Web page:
Apr 2016 20


Posted in News

By Francis Opio

“I was only 7 when I shot the gun” said Komakech, a resident of Ayuu Alali in Lamwo District. The 20-year long war in Northern Uganda caused immense suffering to mostly the Acholi people and resulted in the displacement of thousands of people and the abduction of over 400,000 children as child soldiers. Child soldiers, forced to fight against their will, committed grave acts, often against their own families. Some witnessed torture and killings, and others were forced to harm others physically.

With the efforts of civil society organizations, peace talks were held in 2006, ushering in stability and relative peace. With this increased stability, people abandoned Internally Displaced Person’s (IDPs) camps to return to their ancestral homes. Though life is beginning to normalize as people continue to return, there are many obstacles that both individuals and communities still must face to achieve sustainable peace. By peace, I mean basic necessities and, of course, the existence of love, as well as mental health services. As a result of people’s experiences during the war, the levels of post-traumatic stress disorders (PTSD) and depression are very high amongst the displaced and conflict-affected communities.

Survivors cannot forget their experiences and continue to relive them in form of intruding memories, nightmares and flashbacks. For many, war still goes on in their minds and continues to impair their daily life with their families, at work, in school and in the larger community “The sounds of the guns still roar in my mind at night,” Komakech explained. Feelings of guilt may bring about domestic violence and alcohol abuse. To date, hundreds of families still struggle with discrimination and stigmatization as a result of their forced participation in the war.

In such conditions, psycho-social support is a critical element to assist those experiencing these enormous stresses. This requires making counseling and case management services available through strengthening the capacity of local community members to provide these services and to respond to cases as they arise.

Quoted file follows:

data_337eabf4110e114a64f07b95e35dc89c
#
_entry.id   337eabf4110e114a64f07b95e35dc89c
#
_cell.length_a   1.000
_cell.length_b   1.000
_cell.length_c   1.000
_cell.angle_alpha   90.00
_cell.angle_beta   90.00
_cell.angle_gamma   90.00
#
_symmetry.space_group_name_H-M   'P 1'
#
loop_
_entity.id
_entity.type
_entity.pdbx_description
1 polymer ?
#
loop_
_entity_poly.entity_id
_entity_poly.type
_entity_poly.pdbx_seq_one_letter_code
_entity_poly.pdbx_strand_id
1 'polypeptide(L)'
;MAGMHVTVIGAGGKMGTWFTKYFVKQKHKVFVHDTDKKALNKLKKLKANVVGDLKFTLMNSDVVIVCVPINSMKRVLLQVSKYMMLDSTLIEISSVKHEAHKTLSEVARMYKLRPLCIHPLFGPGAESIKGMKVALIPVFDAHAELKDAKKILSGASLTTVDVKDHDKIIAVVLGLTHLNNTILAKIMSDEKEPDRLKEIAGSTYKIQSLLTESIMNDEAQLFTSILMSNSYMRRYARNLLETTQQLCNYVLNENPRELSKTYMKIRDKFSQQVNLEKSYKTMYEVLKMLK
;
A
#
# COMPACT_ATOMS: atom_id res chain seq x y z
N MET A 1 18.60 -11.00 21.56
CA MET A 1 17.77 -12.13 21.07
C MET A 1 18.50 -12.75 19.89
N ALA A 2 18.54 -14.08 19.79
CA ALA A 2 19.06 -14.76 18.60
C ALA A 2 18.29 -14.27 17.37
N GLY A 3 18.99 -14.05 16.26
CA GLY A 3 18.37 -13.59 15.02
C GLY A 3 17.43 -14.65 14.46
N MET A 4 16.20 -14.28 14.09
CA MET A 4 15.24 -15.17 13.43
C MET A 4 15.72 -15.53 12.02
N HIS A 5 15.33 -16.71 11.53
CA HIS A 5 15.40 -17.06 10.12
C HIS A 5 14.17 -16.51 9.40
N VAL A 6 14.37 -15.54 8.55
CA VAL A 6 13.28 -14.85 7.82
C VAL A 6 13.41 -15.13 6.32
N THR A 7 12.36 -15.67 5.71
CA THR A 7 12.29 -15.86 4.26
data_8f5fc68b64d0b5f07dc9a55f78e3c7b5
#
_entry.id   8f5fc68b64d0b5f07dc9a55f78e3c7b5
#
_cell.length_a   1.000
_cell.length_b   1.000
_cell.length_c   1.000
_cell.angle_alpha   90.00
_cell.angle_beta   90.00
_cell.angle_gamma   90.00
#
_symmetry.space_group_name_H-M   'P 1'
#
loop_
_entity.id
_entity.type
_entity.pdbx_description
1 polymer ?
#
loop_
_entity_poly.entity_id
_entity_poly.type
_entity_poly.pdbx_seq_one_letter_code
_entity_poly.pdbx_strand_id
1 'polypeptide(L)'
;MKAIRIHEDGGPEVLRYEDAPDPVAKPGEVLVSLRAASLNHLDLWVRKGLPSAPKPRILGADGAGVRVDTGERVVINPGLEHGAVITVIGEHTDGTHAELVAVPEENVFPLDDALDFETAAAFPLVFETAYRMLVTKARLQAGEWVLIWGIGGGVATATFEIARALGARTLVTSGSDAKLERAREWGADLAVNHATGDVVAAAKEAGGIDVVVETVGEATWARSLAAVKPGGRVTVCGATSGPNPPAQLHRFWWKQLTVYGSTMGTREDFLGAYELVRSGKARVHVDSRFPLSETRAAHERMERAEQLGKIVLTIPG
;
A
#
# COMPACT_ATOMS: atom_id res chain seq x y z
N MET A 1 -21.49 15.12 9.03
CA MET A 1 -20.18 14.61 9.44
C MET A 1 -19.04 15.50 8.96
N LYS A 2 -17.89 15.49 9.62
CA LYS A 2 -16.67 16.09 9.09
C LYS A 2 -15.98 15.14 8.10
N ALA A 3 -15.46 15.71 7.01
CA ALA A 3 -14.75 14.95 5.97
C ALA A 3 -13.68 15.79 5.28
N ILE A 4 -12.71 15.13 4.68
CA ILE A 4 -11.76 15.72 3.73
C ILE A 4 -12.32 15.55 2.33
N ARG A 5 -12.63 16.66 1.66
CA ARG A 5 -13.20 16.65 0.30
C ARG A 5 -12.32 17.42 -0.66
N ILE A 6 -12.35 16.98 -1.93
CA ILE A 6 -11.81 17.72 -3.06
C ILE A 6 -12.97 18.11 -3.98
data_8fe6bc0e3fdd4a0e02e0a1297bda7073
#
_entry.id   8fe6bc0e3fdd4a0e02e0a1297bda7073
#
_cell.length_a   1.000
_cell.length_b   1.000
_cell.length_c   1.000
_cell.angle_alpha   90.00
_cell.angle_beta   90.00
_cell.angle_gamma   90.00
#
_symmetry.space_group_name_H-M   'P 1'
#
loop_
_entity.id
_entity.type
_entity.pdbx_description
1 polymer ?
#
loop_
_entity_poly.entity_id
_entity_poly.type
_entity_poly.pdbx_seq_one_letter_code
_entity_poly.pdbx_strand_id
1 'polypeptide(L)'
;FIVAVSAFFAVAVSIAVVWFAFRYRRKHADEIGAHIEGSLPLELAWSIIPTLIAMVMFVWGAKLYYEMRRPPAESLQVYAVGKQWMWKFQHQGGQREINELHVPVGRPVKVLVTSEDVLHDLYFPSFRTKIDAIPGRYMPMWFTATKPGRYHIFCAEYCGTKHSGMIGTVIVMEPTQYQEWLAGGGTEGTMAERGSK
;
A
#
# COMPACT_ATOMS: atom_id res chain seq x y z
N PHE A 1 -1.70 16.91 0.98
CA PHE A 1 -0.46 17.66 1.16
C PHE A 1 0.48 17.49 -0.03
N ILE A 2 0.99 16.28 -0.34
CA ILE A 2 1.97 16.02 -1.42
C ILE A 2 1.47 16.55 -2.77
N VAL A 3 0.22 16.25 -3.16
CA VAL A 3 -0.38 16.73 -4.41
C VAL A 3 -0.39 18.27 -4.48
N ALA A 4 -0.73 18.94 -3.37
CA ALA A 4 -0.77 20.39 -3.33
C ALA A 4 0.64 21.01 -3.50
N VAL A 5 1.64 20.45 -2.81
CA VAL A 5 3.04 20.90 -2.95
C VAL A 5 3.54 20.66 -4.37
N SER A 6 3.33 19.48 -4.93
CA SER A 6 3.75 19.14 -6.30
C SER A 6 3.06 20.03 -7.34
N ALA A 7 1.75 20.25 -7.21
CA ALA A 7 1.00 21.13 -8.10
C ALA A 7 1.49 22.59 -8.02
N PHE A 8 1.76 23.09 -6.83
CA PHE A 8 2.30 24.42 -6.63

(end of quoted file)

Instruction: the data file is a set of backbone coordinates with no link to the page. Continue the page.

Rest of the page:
To assist the many affected community members, GRG has trained and continues to train peer counselors in counseling and crisis management techniques. This peer counseling approach encourages community members who may have gone through similar experiences to handle sensitive cases of trauma as they arise. It also ensures sustainability of these programs.

During training, the peer counselors learn that many of their community members have gone through a highly stressful event. They are encouraged to promote a sense of calm, show empathy and establish human connections, helping make people feel safe and secure. Counselors are advised to take immediate measures like reorienting survivors to their place and time. This can often be achieved by focusing on breathing or sitting upright on the ground on a mat or chair. Using such steps, GRG has helped LRA returnees by promoting relaxation and simultaneously helping many survivors break free from overwhelming thoughts and emotions by focusing on the physical. GRG is cognizant of the fact that the trained peer counselors within the rural communities are not psychological experts, so it encourages them to refer extreme cases beyond their abilities to hospitals and other organizations providing psycho-social support.




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